Last summer, a trailer began to circulate around the internet for a new superhero movie. This in itself isn’t exactly uncommon, but the clip in question gained headlines in part because of its country of origin. Guardians (Zashchitniki), directed by Armenian filmmaker Sarik Andreasyan tells the story of a group of heroes with augmented DNA created to defend the USSR, who are forced to return to action in the present day when an army of clones invades Moscow.
At first it was dismissed as a cinematic curio, an example of a foreign film industry looking to get in on the success of the global superhero craze. But could Guardians prove more than a simple imitation, marking the arrival of a new kind of blockbuster?
Why Russia, and why now? As throughout much of the world, Marvel and DC films have struck a chord with audiences in Russia. Avengers: Age of Ultron was the highest grossing film of 2015 nationwide, while Suicide Squad, Deadpool and Doctor Strange all made last year’s top 10. Yet despite this clear appetite for the superhero genre, there are few characters within these American-born cinematic universes that offer a positive representation of Russian identity. In the Marvel movies, the most prominent characters have been villains or people with dark pasts. Iron Man 2’s antagonist, Whiplash, had little depth beyond poorly written threats and a terrible accent from actor Mickey Rourke. Meanwhile, the sole Russian member of The Avengers, Black Widow (Scarlett Johansson), speaks with an American accent and is tormented by memories of her training for the Russian government.
It’s clear that the tired, Cold War Hollywood clichés, where villainy was conveyed via a Russian accent, still resonate in some blockbuster filmmaking. However, there may be another historical reason as to why we have not seen a Russian superhero movie before now. The comic book culture that stretches back over a hundred years in America, and which spawned the US’s cavalcade of superheroes, has only recently grown in popularity in Russia, with very few native publishers to compete with imported titles. Interest is growing, however, with publishers such as Bubble Comics leading the drive. In six short years, the Moscow-based company has developed its own brand of local heroes such as Demon Hunter and Major Grom – regionalised heroes with dark powers and a dim view on crime. As the medium develops, so too does the viability for films that represent their domestic audience.
This factor is clearly present in Guardians. This is a team of heroes whose powers and personalities are suggestive of regions of the former Soviet Union. Reflecting the mountainous terrain of his homeland, Ler, the Armenian, (Sebastian Sisak-Grigoryan) has the ability to manipulate rock formations. Аrsus, the Russian (Anton Pampushny) “muscle” of the group, takes the form of a bear, a national symbol for decades. Khan (Sanzhar Madiev) represents the Central Asian republics: a martial artist armed with enormous sickles who moves at super-speed. Rounding out the group is Ksenia (Alina Lanina), a Slavic blonde bombshell gymnast who can walk on water and turn invisible. Of course, the group put aside regional differences for the greater good: the organisation that brings them together is named Patriot.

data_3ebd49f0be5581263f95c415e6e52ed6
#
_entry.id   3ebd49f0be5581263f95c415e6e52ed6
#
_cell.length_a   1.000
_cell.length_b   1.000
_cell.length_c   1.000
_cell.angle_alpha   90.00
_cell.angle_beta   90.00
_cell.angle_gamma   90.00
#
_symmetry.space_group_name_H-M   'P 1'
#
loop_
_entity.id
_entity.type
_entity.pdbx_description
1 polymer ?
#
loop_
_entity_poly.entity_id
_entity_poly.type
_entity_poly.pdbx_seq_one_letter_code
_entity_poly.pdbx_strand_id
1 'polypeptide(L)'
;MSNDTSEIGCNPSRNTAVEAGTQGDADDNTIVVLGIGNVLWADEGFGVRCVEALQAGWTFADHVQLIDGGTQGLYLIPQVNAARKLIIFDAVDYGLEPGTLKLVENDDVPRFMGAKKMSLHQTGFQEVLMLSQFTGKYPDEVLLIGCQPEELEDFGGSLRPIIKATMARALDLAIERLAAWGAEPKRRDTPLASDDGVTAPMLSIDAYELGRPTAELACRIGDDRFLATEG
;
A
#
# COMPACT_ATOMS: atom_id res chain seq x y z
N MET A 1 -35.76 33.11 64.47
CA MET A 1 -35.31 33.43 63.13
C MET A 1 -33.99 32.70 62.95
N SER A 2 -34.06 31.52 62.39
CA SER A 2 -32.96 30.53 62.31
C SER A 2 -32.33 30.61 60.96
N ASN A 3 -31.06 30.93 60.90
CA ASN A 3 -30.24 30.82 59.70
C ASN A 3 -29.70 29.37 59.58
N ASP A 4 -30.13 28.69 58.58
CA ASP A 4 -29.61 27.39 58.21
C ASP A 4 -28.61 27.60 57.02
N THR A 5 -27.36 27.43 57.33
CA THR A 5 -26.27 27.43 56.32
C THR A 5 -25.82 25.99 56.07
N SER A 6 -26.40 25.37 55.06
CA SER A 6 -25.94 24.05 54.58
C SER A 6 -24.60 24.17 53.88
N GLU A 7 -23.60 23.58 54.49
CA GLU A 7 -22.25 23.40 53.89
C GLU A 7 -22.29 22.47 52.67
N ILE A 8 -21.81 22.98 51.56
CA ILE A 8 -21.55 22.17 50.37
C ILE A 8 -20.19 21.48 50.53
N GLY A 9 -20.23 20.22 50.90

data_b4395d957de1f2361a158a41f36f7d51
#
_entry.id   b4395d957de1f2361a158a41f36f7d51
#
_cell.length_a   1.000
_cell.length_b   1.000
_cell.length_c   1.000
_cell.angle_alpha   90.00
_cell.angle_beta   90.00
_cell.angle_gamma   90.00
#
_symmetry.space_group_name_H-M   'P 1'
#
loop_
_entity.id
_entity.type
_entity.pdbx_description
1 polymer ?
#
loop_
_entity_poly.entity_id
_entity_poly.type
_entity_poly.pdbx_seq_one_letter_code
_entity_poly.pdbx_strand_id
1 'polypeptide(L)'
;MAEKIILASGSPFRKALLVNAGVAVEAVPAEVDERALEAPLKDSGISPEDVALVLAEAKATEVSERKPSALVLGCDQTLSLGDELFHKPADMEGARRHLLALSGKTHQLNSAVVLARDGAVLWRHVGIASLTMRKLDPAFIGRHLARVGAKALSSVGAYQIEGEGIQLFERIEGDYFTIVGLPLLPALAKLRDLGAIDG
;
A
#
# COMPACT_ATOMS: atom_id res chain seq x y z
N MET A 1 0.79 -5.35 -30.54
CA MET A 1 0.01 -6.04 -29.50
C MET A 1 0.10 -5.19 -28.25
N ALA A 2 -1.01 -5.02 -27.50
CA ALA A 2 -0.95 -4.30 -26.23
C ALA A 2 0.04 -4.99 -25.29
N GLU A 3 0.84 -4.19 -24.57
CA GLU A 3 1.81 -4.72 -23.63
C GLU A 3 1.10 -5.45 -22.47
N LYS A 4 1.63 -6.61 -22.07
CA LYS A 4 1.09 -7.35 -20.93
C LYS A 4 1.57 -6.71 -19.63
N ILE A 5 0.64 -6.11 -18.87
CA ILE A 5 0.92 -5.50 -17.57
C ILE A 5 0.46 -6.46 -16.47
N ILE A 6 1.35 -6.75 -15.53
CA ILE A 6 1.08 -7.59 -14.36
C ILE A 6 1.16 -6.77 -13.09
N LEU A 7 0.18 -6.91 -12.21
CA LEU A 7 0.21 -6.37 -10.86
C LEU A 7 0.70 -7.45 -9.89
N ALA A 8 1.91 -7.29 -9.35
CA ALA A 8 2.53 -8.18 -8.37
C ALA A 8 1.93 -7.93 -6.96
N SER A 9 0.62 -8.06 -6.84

Indeed, another unique quality is the tone of the film, which is far more patriotic than its genre-mates. Traditionally, comic book heroes are vigilantes, outsiders to the law when the justice system has failed the people it purports to protect. Lone wolves like Batman or the X-Men often mistrust the government, or at best begrudgingly find a way to work just within their guidelines. Recent superhero films, such as Captain America: The Winter Solider, have made corrupt government itself into a villain. This is not the case in Guardians. The film espouses a message of strength in unity, of pride in standing for what the Soviet Union represented. More than the protectors of a population, they are the guardians of an ideal. Of course, there is an uneasy elision going on here between the Soviet state that created the Guardians, and the modern-day Russia they come together to defend. In any case, this approach is simultaneously subversive and traditional – moving away from the era of the darker, more self-aware superhero film, and going back to what the icons of comic book lore once stood for.
That vision seems to have made an impact. Mainstream Western press such as The Hollywood Reporter, Variety and many others have ceased the thinly veiled scoffing that met the first trailer, and begun to see this as a serious contender to the US film industry. A sequel is already in development, with plans to combine the Guardians with native Chinese superheroes to form a Communist super team. Internationally, this represents a different kind of blockbuster filmmaking. In common with other Russian blockbusters – such as Fyodor Bondarchuk’s new sci-fi extravaganza Attraction – Guardians was made for a fraction of the cost of its American counterparts, but it retains the visual elements of a cutting-edge blockbuster, while offering different thematic motivations in a crowded marketplace.
With only three Russian-made films cracking the domestic top ten in the last three years, a high quality, commercially successful and culturally specific film is probably just what the industry needs. True, Guardians might not be everything they’re looking for: the initial reviews are, frankly, not good, lambasting the dodgy CGI and wooden acting. Still, Andreasyan’s film demonstrates how international trends can be domesticated, and represents the first step towards a cinematic world in which the traditional villains of the world learn to take matters into their own hands.